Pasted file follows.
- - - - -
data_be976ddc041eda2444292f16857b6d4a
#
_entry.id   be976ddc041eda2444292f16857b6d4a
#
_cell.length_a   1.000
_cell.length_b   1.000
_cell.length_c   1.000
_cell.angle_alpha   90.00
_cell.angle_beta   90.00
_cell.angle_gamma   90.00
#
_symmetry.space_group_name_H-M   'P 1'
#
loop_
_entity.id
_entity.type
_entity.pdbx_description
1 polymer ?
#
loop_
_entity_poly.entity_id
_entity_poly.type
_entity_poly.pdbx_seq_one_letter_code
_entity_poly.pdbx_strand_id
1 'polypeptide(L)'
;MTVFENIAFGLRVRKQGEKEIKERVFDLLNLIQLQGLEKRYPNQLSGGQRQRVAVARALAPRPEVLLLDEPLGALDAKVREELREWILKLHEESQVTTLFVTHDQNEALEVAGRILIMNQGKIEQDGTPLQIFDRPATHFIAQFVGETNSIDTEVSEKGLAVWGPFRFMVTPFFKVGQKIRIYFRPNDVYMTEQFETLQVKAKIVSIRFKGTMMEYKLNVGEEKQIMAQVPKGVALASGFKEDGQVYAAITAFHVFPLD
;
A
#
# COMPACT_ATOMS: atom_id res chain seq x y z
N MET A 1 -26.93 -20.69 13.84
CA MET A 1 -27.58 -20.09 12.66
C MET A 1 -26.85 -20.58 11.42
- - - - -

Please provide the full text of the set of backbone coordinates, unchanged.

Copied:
data_be976ddc041eda2444292f16857b6d4a
#
_entry.id   be976ddc041eda2444292f16857b6d4a
#
_cell.length_a   1.000
_cell.length_b   1.000
_cell.length_c   1.000
_cell.angle_alpha   90.00
_cell.angle_beta   90.00
_cell.angle_gamma   90.00
#
_symmetry.space_group_name_H-M   'P 1'
#
loop_
_entity.id
_entity.type
_entity.pdbx_description
1 polymer ?
#
loop_
_entity_poly.entity_id
_entity_poly.type
_entity_poly.pdbx_seq_one_letter_code
_entity_poly.pdbx_strand_id
1 'polypeptide(L)'
;MTVFENIAFGLRVRKQGEKEIKERVFDLLNLIQLQGLEKRYPNQLSGGQRQRVAVARALAPRPEVLLLDEPLGALDAKVREELREWILKLHEESQVTTLFVTHDQNEALEVAGRILIMNQGKIEQDGTPLQIFDRPATHFIAQFVGETNSIDTEVSEKGLAVWGPFRFMVTPFFKVGQKIRIYFRPNDVYMTEQFETLQVKAKIVSIRFKGTMMEYKLNVGEEKQIMAQVPKGVALASGFKEDGQVYAAITAFHVFPLD
;
A
#
# COMPACT_ATOMS: atom_id res chain seq x y z
N MET A 1 -26.93 -20.69 13.84
CA MET A 1 -27.58 -20.09 12.66
C MET A 1 -26.85 -20.58 11.42